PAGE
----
Sam Bankman-Fried is facing an onslaught of legal ramifications from his involvement in the collapse of FTX, the cryptocurrency trading platform he founded in 2019, with congressional investigations set to gather pace in the coming weeks.
The Senate Agriculture Committee, which is tasked with overseeing the Commodity Futures Trading Commission (CFTC), plans to hold a hearing on the rapid collapse of FTX this week, with the office of GOP Ranking Member John Boozman of Arkansas providing FOX Business with details of the hearing . Boozman̵[ads1]7;s office said the hearing will feature CFTC Chairman Rostin Behnam and focus on “the need to bring transparency and accountability to the crypto market.”
“We previously held hearings on the CFTC’s role in regulating digital assets, and Chairman Stabenow and Ranking Member Boozman introduced legislation on it, but the committee is revisiting the issue in light of the events of the past few weeks,” a Boozman spokesperson said. said in a statement.
“The hearing will give us an opportunity to ask Chairman Behnam what the CFTC needs from Congress to establish a regulatory framework that will give consumers greater confidence that their investments are safe,” the statement continued.
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Boozman’s office also pointed to the senator’s statement on the Digital Commodities Consumer Protection Act of 2022, the legislation he and Agriculture Committee Chair Debbie Stabenow, D-Mich., introduced after FTX’s collapse.
Earlier this month, Bahamas-based FTX filed for bankruptcy after a liquidity crisis led to a mass exodus of customers from the platform. Bankman-Fried had allegedly transferred $10 billion worth of customer credit from FTX to sister firm Alameda Research, according to multiple reports.
Amidst the company’s demise, Bankman-Fried’s estimated net worth dropped from more than $15 billion to no tangible assets in mere days. The former billionaire issued a public apology and admitted he had “f—ed up”, and the new FTX boss stated during court proceedings that he had never seen “such a complete failure” before.
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“From compromised system integrity and flawed regulatory oversight overseas, to the concentration of control in the hands of a very small group of inexperienced, unsophisticated and potentially compromised individuals, this situation is unprecedented,” the company’s new CEO John Ray III said in November. 17.
Ray III previously oversaw the bankruptcy of failed emery company Enron in the early 2000s. The FTX collapse has also been compared to scandals involving Lehman Brothers and the Ponzi scheme masterminded by former NASDAQ chairman Bernie Madoff.
House Financial Services Committee Chair Maxine Waters, D-Calif., and the panel’s top Republican, Rep. Patrick McHenry, RN.C., also announced a hearing to investigate FTX. In their joint announcement, the two executives said their hearings will take place in December and are expected to feature Bankman-Fried as well as other executives from FTX and Alameda Research.
“FTX’s downfall has caused enormous damage to over one million users, many of whom were ordinary people who invested their hard-earned savings in the FTX cryptocurrency exchange, only to see it all disappear in seconds,” Waters said on Nov. 16.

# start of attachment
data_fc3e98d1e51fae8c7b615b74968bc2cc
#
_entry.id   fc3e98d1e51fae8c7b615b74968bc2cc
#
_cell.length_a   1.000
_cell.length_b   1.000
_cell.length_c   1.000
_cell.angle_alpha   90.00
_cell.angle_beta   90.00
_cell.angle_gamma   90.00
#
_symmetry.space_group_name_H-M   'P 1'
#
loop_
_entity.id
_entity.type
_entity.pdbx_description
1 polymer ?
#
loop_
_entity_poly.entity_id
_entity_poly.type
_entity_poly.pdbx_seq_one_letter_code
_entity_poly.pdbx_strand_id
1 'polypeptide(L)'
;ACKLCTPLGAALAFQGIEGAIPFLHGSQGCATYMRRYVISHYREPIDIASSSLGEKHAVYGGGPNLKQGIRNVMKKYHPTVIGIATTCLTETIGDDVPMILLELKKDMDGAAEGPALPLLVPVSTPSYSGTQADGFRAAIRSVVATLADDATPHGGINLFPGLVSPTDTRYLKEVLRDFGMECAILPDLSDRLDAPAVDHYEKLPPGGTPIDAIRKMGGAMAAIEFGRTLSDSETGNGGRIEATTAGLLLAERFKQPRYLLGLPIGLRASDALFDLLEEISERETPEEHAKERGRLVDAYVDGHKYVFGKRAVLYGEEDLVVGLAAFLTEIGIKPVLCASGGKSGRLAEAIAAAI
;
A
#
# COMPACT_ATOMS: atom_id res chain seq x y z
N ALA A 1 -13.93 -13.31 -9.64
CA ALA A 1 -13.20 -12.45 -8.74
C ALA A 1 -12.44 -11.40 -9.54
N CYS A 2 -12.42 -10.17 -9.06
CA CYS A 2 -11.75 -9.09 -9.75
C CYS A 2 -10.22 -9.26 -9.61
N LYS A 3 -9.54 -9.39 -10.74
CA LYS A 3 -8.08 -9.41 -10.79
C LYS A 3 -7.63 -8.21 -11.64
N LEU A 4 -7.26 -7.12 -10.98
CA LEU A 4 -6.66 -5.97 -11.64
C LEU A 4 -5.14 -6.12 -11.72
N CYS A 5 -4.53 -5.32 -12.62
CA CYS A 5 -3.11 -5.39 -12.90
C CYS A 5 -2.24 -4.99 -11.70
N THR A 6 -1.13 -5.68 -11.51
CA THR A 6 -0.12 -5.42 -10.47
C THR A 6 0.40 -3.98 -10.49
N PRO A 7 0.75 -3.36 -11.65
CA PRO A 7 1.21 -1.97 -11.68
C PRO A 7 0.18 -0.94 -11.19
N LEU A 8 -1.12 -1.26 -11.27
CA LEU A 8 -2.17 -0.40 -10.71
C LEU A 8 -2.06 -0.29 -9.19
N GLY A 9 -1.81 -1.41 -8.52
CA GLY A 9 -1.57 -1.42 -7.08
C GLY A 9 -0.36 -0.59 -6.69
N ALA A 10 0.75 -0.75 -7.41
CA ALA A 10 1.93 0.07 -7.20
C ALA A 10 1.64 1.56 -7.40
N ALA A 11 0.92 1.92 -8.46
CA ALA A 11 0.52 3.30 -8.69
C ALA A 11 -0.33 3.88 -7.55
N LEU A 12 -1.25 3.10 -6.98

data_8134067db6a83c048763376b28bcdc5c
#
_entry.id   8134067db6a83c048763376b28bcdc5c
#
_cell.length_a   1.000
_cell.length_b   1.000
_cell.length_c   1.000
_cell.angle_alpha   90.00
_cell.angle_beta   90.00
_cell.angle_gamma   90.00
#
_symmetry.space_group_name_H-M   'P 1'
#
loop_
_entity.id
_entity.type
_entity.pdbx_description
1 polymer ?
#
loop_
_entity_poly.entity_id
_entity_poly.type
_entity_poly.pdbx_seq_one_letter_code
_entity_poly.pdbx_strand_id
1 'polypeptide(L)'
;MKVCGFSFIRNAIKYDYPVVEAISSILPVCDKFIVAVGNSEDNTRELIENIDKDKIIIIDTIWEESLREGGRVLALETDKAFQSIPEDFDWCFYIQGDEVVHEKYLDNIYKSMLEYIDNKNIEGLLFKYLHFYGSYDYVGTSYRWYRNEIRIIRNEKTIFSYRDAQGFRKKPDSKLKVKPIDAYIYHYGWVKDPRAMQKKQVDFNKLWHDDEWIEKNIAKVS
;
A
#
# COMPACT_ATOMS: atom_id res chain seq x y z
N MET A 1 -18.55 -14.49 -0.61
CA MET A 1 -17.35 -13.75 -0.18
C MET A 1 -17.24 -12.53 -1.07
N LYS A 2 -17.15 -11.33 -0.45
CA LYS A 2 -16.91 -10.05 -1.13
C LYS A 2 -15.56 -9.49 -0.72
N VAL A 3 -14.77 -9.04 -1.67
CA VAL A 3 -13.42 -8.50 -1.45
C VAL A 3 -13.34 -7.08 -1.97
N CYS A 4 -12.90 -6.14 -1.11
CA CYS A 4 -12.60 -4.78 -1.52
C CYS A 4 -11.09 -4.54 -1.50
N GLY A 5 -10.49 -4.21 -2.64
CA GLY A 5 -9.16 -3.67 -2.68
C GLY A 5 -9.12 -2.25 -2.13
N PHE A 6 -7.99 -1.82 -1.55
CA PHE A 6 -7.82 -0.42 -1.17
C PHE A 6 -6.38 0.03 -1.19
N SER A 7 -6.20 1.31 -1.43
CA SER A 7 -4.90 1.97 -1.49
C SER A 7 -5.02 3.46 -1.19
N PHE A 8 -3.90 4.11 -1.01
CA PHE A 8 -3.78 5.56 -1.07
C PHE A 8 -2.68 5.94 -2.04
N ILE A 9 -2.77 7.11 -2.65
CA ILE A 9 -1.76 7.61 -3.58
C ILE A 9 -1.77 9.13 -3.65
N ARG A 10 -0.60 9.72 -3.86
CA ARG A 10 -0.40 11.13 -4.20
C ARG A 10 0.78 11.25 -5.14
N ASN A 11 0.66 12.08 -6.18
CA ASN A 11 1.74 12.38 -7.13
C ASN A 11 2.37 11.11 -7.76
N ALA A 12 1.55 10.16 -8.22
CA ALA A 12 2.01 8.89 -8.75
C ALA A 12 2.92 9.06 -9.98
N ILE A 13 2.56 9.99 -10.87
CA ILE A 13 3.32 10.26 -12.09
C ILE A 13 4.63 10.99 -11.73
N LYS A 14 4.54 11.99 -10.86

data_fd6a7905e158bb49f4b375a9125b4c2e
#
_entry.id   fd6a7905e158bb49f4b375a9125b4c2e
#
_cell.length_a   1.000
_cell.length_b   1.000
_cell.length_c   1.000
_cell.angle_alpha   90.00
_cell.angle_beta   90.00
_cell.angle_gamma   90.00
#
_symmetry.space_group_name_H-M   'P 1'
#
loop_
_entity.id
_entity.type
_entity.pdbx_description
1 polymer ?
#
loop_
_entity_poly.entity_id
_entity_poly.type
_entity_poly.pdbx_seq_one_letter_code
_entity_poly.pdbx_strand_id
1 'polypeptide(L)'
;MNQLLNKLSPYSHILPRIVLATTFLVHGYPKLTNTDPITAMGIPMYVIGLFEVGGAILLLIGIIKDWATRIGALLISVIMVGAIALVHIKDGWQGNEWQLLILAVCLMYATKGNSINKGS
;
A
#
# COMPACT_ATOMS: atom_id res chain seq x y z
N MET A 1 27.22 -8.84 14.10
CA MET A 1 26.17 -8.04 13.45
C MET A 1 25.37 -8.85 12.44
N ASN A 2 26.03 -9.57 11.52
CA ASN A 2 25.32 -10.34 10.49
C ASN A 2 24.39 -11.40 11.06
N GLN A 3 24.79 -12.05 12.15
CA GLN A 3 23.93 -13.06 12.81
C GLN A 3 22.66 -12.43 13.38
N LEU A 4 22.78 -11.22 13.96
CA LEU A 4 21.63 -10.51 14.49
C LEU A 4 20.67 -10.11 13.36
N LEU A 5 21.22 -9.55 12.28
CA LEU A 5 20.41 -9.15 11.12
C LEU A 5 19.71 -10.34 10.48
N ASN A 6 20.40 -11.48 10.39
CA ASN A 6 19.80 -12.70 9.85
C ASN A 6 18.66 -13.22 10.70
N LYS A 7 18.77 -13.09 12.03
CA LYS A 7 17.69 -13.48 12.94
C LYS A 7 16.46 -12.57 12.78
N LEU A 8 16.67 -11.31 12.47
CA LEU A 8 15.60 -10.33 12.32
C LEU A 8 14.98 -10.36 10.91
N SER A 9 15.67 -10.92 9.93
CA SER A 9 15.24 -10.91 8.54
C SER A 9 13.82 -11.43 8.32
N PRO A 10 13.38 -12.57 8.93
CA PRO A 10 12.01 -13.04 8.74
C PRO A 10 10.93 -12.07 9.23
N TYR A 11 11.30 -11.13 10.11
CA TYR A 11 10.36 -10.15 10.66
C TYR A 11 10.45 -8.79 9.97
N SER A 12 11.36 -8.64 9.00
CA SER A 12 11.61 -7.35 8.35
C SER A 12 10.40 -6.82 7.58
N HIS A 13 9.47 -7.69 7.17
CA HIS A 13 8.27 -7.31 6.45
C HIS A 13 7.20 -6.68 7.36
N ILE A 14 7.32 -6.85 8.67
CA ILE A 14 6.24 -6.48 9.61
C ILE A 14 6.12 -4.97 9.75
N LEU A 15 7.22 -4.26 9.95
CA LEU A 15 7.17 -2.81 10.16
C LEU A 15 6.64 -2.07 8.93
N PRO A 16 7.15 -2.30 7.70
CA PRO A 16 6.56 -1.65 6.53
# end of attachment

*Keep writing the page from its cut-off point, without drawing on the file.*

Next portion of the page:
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And Sen. Sherrod Brown, D-Ohio, chairman of the Banking Committee and a member of the Finance Committee, said he planned to lead his own investigations but worried that some lawmakers would have conflicts of interest given their financial ties to the crypto industry. Bankman-Fried alone gave tens of millions of dollars to Democrats ahead of the midterm elections and about $10 million to help President Biden get elected in 2020.
“It’s difficult when a whole lot of members here, especially the more pro-bank, pro-corporate members, have taken money from crypto companies and are singing their praises in the halls of the Senate,” Brown told Fox News on Nov. 17. .
“That’s the fundamental problem. That’s why I’m pushing, especially pushing [Securities] Exchange Commission (SEC) to crack down and make sure they are held accountable for what they have done,” he said.
Bankman-Fried contributed to both Boozman’s and Stabenow’s campaigns this year, according to Federal Election Commission data. He wired $50,000 to the Heartland Resurgence group that primarily supported Boozman and opposed his Republican challenger in his state primary, $20,800 to the Stabenow Victory Fund and maximum individual donations worth $5,800 to each of the legislators’ individual campaigns.
Boozman’s campaign previously told FOX Business that it would donate funds received from Bankman-Fried to charity.
Meanwhile, Sen. Josh Hawley, R-Mo., a member of the Judiciary Committee, asked several top federal regulators to hand over relevant information regarding FTX and their investigations into the platform. Like Brown, he warned that some politicians tasked with overseeing the crisis could be compromised.
“To be clear, Mr. Bankman-Fried financed his lavish donations to the Democratic Party through widespread fraud,” Hawley wrote to the heads of the Department of Justice (DOJ), SEC and CFTC in a Nov. 18 letter. The net result was that billions of dollars were stolen from investors and handed over to Democrats and left-wing organizations.”
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Bankman-Fried is said to have cooperated with the authorities in the Bahamas, where he is still. The federal government may seek to extradite Bankman-Fried to the United States as part of ongoing criminal investigations.
The DOJ and SEC are among the US agencies that have launched their own investigations into the FTX founder.
Stabenow’s office did not respond to a request for comment.